Now going back more years, way back. I had a Sonographe CD player. Outside on the far corner of the house was a low pressure sodium light on a pole. Neighbor's kids shot the outer glass envelope of the sodium bulb with a BB gun. The inner part still came on glowing faintly. Somehow this caused an interference that would make the CD player skip strangely. It would play 4 seconds and skip backward 3 seconds. Repeating endlessly. It would advance playing a CD in this halting fashion. Not knowing this I thought the player kaput (technical term for quit working). The following day when I arrived home I decided to see why. It worked fine. Puzzled I began listening to music. As darkness fell the skipping returned. I had seen the damaged sodium light the night before. Yet it still didn't click. One of those aha moments along with how can that be dawned on me the next day. When I arrived home I waited for darkness. The Sonographe was skipping, I turned off power to that sodium light which allowed the player to work perfectly fine. I tried it several times. I replaced the bulb in the outdoor light and all was well. These weren't even on the same circuits together.

Of course I still don't believe the weak emanations from computer gear causes trouble for DACs and such. Having measured a few I have not seen an indication of it. It could happen, like whatever weird thing was going on with that light. Usually people are letting their minds create something from nothing.
 

fas42

Major Contributor
Joined
Mar 21, 2016
Messages
2,818
Likes
139
Location
Australia
#36
Interesting stories, Dennis. Every bit of kit, every system will be different. Personally, I have a battle always with mobile phones - not in hearing echos of the mutterings of the phone with the local tower, but a general degradation of quality. Comparable to inserting some cloth in front of tweeter, the sound loses its sparkle, goes grey and dull to a certain degree.
 

Thomas savage

Power hungry desperado
Moderator
The Watchman
Patreon Donor
Joined
Feb 24, 2016
Messages
7,195
Likes
4,941
Location
uk, taunton
#37
My old krell 20il CDP used to get thrown out when the fridge freezer kicked in, there would be a off and on click from it ( the CDP ) stopping play back momentarily..

I guess some kind of protection circuit was kicking in.. Might be wrong though.

Bugger all to do with Ethernet cables being the latest thing to stimulate the minds of neurotic audiophiles though .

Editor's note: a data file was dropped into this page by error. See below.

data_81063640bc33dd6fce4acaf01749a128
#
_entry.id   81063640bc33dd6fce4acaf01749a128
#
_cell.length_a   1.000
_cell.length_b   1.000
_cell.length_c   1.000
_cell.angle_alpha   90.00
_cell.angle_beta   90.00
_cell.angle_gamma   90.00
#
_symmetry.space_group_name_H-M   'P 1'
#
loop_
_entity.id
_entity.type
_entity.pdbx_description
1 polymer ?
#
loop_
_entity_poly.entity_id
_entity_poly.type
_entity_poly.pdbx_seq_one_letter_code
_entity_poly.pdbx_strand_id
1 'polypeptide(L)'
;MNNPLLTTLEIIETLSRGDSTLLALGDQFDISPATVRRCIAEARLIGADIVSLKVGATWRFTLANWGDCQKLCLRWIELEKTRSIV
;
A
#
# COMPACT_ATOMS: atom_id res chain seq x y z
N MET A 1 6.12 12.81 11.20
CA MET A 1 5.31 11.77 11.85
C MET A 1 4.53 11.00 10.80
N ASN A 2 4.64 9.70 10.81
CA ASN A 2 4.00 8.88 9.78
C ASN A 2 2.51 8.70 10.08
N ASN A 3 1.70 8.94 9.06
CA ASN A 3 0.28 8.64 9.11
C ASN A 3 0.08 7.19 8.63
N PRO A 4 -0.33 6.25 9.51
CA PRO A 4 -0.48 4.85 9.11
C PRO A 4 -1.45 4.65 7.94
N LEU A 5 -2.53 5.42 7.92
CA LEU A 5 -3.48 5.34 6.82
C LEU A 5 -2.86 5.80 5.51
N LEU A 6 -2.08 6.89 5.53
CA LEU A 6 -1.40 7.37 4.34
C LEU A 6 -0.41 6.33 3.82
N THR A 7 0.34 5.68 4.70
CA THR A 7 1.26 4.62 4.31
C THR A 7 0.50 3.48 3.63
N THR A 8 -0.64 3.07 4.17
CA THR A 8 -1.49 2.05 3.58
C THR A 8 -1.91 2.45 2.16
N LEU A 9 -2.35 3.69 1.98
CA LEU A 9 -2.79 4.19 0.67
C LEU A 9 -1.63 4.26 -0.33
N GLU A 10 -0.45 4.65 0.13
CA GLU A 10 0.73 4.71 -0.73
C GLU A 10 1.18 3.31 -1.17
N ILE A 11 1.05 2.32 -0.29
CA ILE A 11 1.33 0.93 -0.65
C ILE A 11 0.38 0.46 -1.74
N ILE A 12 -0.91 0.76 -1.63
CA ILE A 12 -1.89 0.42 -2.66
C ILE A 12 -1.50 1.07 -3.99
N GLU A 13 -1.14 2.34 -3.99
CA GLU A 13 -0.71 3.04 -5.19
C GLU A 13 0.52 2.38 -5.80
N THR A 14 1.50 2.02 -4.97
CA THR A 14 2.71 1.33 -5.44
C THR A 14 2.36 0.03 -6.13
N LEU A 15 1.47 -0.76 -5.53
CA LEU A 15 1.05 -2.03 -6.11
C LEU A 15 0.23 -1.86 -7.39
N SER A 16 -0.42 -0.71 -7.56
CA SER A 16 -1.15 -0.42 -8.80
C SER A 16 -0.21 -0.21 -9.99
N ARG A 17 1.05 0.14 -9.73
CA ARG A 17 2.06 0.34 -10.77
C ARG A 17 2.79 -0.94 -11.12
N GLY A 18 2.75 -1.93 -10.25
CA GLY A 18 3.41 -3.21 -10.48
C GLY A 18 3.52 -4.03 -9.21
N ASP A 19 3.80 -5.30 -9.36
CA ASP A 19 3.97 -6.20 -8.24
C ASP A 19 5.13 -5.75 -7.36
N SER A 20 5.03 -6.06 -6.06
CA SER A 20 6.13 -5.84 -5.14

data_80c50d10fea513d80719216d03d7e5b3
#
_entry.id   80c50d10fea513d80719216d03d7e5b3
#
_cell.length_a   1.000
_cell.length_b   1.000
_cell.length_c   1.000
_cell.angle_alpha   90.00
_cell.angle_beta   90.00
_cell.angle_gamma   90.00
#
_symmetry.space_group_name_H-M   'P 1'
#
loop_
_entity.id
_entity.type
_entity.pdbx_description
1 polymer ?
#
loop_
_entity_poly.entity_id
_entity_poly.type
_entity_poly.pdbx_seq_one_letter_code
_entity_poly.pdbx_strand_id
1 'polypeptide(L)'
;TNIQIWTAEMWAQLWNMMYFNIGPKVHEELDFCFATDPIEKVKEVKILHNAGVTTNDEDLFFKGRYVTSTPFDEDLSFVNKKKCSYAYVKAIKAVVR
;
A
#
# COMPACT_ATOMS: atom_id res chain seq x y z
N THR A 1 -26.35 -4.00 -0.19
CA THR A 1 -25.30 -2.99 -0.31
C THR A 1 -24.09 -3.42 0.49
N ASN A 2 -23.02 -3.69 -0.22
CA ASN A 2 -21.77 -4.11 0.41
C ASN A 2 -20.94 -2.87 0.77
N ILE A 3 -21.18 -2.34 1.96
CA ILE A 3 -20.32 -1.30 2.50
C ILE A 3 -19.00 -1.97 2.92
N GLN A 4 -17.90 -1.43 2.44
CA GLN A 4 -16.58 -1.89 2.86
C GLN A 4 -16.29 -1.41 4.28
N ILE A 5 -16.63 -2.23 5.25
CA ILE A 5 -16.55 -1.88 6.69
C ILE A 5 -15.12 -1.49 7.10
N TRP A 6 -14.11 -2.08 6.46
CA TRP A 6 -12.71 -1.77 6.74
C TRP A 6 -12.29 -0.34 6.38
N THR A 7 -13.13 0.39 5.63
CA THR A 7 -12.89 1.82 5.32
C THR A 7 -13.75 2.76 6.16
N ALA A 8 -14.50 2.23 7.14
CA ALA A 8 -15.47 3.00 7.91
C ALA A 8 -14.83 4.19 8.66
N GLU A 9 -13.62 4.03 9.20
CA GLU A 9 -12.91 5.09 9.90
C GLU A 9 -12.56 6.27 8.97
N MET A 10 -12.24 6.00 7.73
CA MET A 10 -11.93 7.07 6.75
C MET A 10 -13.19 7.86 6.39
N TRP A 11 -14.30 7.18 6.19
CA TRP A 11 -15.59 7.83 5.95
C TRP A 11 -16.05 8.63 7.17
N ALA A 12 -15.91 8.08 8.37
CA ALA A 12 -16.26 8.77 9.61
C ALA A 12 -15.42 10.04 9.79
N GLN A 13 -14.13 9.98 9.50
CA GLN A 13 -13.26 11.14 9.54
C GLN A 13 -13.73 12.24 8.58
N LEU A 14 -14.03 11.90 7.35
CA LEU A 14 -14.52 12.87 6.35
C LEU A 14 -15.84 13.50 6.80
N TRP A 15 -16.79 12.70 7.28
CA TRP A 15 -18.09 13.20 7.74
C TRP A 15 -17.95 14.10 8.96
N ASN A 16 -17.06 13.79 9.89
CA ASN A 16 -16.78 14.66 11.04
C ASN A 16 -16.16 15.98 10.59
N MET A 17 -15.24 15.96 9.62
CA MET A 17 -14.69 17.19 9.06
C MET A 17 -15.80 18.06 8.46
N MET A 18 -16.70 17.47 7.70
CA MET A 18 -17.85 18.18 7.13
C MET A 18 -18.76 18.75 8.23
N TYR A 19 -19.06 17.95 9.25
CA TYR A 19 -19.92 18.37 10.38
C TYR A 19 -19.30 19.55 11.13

Speedskater

Active Member
Joined
Mar 5, 2016
Messages
282
Likes
132
Location
Cleveland, Ohio USA
#38
Thomas, something along those lines could be the case - the more resolving the rig becomes the easier it is to hear anomalies caused by electrical signals, and circuits not being textbook in their behaviour - it's an ongoing detective story ...
Or not!
At the classical music radio station (WCLV), we received a report of a background hum/buzz on the host's microphone. We listened on the station's best system nothing. When I went home, I listened on my hi-fi system nothing. Next morning the clock radio turned on and there was the buzz.
 

fas42

Major Contributor
Joined
Mar 21, 2016
Messages
2,818
Likes
139
Location
Australia
#39
Nice bit of detective work there ...
 

Jinjuku

Addicted to Fun and Learning
Patreon Donor
Joined
Feb 28, 2016
Messages
625
Likes
255
#40
Whether there are errors or not is irrelevant. What counts is how much circuit activity is required to correct the errors - a poor CD transport trying to read a dodgy disk is creating an "electrical storm" in the circuits, reading the media and fixing the errors - all the digital circuitry following is 100% happy with the corrected and error free data, but analogue parts in the region "hear" noise blasting away, and if not engineered robustly enough cause a subtle degradation of quality of the sound. That's what happening with a huge array of these tweaks and weirdo things, from personal experience this is where close attention to detail matters ...
So if I feed my ADC from my DC-1 with a 315 foot Ethernet cable that is $0.30 a foot and a $330 WireWorld that is 12 foot you will be able to tell me during your listening of the track when I made the change in cable?
 

Similar threads

Top Bottom